Well not sure what happened but my good VOM doesn’t have a problem with checking batteries. 12.7 engine, 12.4 house. Fixed my own issue I guess. Human error????

Is that reading during charge 🤔

If so.

It won't tell you the health of the batteries. 

Just the charge they are receiving 

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Gary, the spark indicated that current somehow flowed in your meter test circuit. You probably blew the typical 10 amp fuse in the meter. Easy to replace. The truth about most all handheld digital multimeters is that they all use the same type of transistor which probably cost about a nickel in bulk lots. I once checked a $30.00 Harbor Freight meter against a $5000.00 test bench instrument and found that they agreed to 1 and 2 significant digits ( the resolution limit of the cheap meter) when measuring the 3 basic functions.  An insignificant difference giving what most people use a meter for. What one should look for in an inexpensive meter is one with a button, usually labeled REL, which is used to zero out resistance in the internal circuit and the test leads,  Which in turn compensates for cheap leads, rotary dials, and other assorted things. I've seen $60.00 meters with this function.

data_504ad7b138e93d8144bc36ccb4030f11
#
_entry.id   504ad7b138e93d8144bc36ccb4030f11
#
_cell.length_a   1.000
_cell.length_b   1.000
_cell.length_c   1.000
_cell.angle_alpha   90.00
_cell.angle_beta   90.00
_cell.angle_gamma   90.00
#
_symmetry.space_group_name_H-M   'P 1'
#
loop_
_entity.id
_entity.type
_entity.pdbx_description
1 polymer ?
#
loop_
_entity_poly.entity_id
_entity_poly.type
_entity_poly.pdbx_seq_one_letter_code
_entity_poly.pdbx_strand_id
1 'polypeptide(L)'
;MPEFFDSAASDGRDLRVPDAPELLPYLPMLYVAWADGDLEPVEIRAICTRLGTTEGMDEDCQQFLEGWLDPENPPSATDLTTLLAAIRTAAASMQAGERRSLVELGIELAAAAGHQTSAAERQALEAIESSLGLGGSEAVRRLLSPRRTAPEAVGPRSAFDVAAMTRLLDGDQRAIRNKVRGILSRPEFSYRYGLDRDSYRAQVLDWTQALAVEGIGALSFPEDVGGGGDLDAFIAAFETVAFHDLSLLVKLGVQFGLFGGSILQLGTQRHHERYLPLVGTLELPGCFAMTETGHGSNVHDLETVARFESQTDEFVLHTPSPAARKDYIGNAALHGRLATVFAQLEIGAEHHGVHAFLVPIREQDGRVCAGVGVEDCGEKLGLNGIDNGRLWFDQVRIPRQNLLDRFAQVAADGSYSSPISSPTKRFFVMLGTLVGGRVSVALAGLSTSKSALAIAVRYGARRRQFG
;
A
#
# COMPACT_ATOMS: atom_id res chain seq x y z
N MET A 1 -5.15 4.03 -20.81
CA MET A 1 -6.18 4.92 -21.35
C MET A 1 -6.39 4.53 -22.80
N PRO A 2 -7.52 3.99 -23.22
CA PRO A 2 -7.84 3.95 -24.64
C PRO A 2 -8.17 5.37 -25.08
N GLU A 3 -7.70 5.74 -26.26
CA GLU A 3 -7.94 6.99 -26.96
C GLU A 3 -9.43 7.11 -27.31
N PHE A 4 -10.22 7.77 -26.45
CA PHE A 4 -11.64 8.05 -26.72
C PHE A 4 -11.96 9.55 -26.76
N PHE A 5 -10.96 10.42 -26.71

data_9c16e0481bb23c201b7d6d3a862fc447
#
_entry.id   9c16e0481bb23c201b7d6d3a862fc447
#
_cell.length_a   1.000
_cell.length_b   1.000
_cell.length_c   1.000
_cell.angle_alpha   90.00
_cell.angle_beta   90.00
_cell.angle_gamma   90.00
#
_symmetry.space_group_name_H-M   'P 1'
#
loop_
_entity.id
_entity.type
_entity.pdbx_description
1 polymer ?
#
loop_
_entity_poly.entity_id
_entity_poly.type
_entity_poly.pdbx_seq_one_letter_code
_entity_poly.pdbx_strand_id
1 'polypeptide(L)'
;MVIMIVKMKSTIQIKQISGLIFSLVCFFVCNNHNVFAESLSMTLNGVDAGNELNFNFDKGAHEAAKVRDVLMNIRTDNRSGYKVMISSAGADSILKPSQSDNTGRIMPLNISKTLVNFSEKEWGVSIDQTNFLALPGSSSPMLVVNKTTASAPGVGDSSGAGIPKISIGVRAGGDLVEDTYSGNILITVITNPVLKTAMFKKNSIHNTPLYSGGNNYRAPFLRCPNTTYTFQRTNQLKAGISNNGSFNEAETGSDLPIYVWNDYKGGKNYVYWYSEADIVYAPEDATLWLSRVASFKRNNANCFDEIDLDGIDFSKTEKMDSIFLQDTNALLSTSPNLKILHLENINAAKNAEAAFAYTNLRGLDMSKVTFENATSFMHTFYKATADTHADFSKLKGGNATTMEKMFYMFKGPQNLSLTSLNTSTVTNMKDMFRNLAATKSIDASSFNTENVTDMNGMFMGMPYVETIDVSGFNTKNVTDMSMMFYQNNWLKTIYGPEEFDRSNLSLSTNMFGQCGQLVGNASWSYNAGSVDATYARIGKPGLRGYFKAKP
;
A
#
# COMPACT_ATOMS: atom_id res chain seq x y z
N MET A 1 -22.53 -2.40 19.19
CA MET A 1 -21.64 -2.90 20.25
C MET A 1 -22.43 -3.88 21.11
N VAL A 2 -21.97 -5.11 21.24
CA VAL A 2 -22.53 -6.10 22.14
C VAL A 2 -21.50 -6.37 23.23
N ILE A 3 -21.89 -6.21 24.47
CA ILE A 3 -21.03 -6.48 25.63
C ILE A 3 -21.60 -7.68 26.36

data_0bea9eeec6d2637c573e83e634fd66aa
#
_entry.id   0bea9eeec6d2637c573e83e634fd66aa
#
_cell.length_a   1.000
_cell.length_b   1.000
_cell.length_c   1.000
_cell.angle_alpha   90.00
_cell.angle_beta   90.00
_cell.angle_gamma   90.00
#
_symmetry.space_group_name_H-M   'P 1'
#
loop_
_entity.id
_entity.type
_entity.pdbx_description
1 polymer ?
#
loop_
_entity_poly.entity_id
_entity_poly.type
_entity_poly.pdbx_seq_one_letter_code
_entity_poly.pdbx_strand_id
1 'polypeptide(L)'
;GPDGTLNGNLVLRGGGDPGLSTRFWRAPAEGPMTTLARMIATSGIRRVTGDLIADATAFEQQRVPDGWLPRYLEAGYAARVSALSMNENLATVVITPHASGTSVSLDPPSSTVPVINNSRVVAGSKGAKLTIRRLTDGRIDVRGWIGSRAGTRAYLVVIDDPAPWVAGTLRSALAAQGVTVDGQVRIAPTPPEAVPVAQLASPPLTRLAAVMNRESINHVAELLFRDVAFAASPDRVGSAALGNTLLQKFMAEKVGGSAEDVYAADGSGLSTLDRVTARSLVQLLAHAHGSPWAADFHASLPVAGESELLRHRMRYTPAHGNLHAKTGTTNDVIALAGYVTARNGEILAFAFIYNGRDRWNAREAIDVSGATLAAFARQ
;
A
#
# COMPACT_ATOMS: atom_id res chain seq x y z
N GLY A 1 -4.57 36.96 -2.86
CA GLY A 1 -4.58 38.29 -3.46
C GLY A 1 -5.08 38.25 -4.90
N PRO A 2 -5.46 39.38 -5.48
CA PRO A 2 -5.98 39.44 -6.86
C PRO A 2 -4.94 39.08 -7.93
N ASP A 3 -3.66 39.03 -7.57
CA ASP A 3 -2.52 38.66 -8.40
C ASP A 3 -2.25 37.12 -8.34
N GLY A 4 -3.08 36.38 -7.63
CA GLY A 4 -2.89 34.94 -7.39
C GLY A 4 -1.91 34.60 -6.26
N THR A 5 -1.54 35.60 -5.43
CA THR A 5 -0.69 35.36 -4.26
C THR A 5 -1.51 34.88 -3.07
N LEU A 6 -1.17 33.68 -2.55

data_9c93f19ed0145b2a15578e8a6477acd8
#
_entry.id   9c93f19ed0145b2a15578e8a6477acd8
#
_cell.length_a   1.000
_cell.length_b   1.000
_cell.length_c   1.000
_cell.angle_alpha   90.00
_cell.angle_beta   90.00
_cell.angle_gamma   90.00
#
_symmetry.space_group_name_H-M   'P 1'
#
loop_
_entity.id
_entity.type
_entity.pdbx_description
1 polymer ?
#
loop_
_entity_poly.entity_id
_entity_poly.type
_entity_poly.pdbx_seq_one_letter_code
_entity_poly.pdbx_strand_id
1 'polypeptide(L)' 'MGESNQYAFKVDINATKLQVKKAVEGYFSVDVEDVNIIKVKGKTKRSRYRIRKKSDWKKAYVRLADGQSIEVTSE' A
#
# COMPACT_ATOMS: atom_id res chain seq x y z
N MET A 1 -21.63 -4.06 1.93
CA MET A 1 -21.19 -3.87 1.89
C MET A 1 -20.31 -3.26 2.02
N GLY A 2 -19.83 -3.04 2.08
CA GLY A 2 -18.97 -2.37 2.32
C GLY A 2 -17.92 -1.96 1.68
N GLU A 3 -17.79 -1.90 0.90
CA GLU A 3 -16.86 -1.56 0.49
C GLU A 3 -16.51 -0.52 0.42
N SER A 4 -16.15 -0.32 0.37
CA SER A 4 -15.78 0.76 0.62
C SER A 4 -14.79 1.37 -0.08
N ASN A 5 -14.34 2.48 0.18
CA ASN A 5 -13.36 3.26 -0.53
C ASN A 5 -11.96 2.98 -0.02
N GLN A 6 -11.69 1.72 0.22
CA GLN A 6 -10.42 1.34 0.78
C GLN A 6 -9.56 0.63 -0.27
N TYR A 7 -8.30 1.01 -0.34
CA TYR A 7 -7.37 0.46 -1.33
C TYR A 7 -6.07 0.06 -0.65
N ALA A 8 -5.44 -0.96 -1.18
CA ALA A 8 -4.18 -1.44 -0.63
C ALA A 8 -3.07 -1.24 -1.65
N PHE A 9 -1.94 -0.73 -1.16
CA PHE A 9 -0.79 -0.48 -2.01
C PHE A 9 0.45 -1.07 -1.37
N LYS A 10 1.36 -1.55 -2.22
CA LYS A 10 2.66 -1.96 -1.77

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6 hours ago, Gary Cole said:

Gary, the spark indicated that current somehow flowed in your meter test circuit. You probably blew the typical 10 amp fuse in the meter. Easy to replace. The truth about most all handheld digital multimeters is that they all use the same type of transistor which probably cost about a nickel in bulk lots. I once checked a $30.00 Harbor Freight meter against a $5000.00 test bench instrument and found that they agreed to 1 and 2 significant digits ( the resolution limit of the cheap meter) when measuring the 3 basic functions.  An insignificant difference giving what most people use a meter for. What one should look for in an inexpensive meter is one with a button, usually labeled REL, which is used to zero out resistance in the internal circuit and the test leads,  Which in turn compensates for cheap leads, rotary dials, and other assorted things. I've seen $60.00 meters with this function. 

 

Ya know I appreciate all comments but what ever I did all is well including my cheap VOM meter. I checked it with engine running to se out put of alternator. I checked it with gen running  to see charge rate. Checked it with all off. 

4 hours ago, Rikadoo said:

Perhaps, looking at your picture if you had your red lead in the amp hole rather than the voltage hole that could be a issue

I agree but what u see is how it was.

4 hours ago, Rikadoo said:

Perhaps, looking at your picture if you had your red lead in the amp hole rather than the voltage hole that could be a issue

It is in volt hole. Other above is amps.

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11 minutes ago, Gary M said:

Ya know I appreciate all comments but what ever I did all is well including my cheap VOM meter. I checked it with engine running to se out put of alternator. I checked it with gen running  to see charge rate. Checked it with all off. 

I agree but what u see is how it was.

It is in volt hole. Other above is amps.

Right on Gary